In July 2017, the Moon Jae-In administration announced its New Northern Policy, aimed to create a new northern economic space and strengthen connectivity between Korea and the Eurasian continent. Vitalizing Korea–Russia economic cooperation is an important factor in realizing the policy. In this regard, Korea needs to come up with new economic cooperation measures which correspond to Russia’s socio-economic conditions, industrial policy and regional development plans. This study focuses on Russia’s Far East development policies and Korea’s measures to cooperate in the region. The Russian Far East has abundant natural resources and is situated relatively close to Korea. However, high living costs and poor housing and transport infrastructure conditions deteriorate the quality of life in the Far East, resulting in chronic depopulation. Moreover, the commodity-dependent industrial structure has to be improved and diversified for sustainable economic growth. Considering all these factors, this study suggests to seek cooperation in the Far East’s key and growing industries such as the mining, transport, fishery sectors. In addition, Korea can foster new cooperation projects in the high technology and services sectors.
The Far East development policy carried out in Putin’s third term was targeted mainly at regional development and investment promotion. The major achievements of the policy can be summarized as the establishment of an institutional base, such as with the advanced development zones, Vladivostok free ports and the Far East Hectares. The challenges in the coming years will be to specify development plans and investment projects, improve the business climate, and raise the quality of life, among others. The policy will continue in a similar manner during Putin’s fourth term as well, but with more focus on increasing the quality of life. Whether the ultimate goal of the policy will be successfully achieved is now up to whether the authorities can find appropriate ways to distribute benefits from development while efficiently managing the institutions that have been adopted.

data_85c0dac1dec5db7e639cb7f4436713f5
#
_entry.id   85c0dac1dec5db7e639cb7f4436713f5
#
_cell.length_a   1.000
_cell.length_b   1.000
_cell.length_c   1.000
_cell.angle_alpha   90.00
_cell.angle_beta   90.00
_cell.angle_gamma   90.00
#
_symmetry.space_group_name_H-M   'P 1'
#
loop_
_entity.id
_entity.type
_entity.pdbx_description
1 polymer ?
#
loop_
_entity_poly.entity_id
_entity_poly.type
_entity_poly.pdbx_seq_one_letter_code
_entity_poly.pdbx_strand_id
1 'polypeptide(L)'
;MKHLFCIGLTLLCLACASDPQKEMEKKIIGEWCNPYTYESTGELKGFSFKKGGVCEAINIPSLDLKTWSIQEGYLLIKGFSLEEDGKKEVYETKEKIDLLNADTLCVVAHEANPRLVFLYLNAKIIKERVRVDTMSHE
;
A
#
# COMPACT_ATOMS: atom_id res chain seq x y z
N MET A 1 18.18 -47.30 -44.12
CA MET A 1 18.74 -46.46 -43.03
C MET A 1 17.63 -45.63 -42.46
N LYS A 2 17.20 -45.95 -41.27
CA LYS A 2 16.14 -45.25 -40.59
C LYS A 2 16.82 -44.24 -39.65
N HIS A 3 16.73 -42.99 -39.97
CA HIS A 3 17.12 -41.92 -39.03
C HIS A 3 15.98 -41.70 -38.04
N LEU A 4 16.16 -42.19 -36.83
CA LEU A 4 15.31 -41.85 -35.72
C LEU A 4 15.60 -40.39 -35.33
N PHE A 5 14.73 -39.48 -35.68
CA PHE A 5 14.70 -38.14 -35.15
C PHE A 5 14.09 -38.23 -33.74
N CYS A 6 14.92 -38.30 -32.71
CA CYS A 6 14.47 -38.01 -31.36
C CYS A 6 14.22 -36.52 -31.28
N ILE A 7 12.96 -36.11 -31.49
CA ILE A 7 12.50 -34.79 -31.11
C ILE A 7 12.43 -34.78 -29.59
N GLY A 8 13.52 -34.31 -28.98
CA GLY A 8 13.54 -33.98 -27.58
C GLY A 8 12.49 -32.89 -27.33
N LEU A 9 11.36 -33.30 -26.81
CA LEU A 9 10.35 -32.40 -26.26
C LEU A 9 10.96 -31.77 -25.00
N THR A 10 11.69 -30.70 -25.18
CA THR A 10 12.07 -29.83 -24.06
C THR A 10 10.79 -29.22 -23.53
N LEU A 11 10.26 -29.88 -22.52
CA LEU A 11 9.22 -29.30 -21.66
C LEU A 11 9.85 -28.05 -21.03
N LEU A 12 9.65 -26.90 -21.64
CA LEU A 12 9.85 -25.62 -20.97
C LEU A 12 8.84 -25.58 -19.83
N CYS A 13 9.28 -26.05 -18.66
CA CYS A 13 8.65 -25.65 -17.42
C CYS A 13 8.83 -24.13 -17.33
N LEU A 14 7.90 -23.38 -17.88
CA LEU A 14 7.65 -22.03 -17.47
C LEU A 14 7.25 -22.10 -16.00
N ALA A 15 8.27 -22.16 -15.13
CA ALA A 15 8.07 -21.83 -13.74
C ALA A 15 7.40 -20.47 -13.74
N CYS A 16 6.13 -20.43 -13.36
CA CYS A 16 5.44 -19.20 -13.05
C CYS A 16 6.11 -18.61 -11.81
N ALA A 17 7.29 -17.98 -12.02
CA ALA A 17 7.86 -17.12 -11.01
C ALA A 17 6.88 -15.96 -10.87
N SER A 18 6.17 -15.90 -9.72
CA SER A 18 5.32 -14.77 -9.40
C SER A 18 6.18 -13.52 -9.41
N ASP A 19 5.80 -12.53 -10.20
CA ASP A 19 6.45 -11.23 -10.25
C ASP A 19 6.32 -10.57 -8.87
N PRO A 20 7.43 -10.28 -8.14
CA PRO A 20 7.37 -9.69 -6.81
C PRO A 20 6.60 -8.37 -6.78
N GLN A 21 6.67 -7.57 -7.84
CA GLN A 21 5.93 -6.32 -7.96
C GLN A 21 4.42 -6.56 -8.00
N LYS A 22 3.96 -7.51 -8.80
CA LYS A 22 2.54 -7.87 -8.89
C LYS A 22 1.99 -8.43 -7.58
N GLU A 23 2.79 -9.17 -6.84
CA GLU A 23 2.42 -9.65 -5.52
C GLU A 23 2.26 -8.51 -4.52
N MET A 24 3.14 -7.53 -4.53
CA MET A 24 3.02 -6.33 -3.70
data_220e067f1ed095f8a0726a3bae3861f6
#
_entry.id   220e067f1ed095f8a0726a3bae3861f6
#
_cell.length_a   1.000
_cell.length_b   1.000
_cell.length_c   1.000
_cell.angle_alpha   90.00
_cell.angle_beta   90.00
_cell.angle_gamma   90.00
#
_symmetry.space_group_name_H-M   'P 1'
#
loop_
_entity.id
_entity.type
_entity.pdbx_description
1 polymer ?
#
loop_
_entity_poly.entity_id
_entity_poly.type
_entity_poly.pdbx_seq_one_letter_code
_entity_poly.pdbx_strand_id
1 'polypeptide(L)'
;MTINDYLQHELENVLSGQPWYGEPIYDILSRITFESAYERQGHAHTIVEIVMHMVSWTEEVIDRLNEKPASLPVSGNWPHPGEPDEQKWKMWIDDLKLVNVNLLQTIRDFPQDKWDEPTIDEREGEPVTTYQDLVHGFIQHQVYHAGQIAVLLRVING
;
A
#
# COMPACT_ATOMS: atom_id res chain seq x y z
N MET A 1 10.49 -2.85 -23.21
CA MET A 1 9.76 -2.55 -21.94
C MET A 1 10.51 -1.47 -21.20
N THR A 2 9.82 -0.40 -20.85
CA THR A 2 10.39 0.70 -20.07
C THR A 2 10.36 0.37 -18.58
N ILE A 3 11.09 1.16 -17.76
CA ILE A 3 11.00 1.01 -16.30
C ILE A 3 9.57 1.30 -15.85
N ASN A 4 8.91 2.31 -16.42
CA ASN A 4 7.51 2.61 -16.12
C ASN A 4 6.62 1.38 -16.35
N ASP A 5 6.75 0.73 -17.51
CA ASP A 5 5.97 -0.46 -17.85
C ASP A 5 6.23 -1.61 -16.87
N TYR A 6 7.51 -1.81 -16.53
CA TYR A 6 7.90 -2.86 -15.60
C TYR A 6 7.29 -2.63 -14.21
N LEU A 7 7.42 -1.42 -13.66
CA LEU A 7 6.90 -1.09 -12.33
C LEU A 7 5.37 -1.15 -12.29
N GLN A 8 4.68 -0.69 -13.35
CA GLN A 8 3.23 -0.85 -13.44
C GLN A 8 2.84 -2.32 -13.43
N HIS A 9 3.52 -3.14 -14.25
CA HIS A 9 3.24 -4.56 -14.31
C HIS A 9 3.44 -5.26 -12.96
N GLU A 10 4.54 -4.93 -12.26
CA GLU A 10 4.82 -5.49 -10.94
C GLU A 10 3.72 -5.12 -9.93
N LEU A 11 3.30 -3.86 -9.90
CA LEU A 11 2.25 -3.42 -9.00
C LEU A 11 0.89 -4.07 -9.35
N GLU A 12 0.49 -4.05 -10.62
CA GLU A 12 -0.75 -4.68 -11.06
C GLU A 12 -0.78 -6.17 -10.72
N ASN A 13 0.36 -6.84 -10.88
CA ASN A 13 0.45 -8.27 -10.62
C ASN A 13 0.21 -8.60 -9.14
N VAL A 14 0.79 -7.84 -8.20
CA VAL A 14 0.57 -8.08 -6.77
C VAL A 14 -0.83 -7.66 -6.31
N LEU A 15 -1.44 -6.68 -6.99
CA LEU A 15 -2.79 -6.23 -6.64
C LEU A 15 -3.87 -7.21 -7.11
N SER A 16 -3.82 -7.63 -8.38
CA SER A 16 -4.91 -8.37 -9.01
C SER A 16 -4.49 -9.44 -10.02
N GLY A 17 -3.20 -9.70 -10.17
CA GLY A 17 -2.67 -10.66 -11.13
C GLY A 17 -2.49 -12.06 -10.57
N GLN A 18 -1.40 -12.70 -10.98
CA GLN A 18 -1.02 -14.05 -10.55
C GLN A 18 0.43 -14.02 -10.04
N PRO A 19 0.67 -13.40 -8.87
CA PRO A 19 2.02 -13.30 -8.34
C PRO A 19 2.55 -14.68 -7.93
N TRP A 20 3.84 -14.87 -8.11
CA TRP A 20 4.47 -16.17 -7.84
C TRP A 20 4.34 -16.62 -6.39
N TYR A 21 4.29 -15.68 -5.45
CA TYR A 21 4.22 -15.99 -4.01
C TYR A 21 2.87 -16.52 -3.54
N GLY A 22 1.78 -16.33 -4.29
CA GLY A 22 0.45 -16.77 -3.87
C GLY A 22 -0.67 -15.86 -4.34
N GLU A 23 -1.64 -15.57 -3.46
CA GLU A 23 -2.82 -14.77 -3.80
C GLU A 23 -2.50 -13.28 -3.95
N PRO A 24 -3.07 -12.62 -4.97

China’s strategy towards the Far East has expansionary features, focusing on transport connectivity. China and Russia relations became stronger after the imposition of Western sanctions on Russia. The two nations formed a foundation for more detailed and practical economic cooperation by establishing funds for investment projects in various fields. The two sides are seeking new projects in the high-tech, manufacturing, agriculture and tourism sectors.
Japan’s strategy towards the Far East is to expand a business model that has been domestically successful and applying this to the Far East. Japan has traditionally concentrated its investment in the energy sector, especially in Sakhalin Oblast. Recently, however, the country is trying to employ its comparative advantage and know-how in the region, based on an 8-point cooperation plan.
Korea established a joint investment platform with Russia in 2013. Based on this, various projects such as the Vladivostok cold storage project, Zarubino port development, Nakhodka fertilizer plant, and Sovcomflot’s oil-tanker support services projects have been discussed. However, these projects were blocked from progress due to the West’s sanctions, lagging investment climate, and lack of experience in the Far East. Responding to this, Korea proposed the “9 bridge” strategy at the 3rd Eastern Economic Forum in September 2017. The strategy is under discussion between Korea and Russia.
Korea’s key cooperation directions towards the Far East are “9-bridge + α and trilateral cooperation between Russia, North and South Korea. The former is in the making for tangible results. The latter holds strategic importance toward forming the base for vitalizing Korea and Russia cooperation and joint prosperity in North East Asia. In fact, the trilateral cooperation is closely related with the ”9 bridge” strategy because the two already overlap in some sectors, namely in the areas of gas, railroad, electricity, etc.
Our policy suggestions are to: 1) prepare economic cooperation action plans by sectors and by stage (short-term, mid-term, long-term) under the umbrella of the “9-Bridge+α” strategy, 2) design Korea’s cooperation strategy towards the Far East, 3) formulate comprehensive strategy for the rapidly changing international environment in the NEA, 4) seek new forms of trilateral projects, 5) enhance cooperation between regional governments, and 6) construct channels for sustainable cooperation.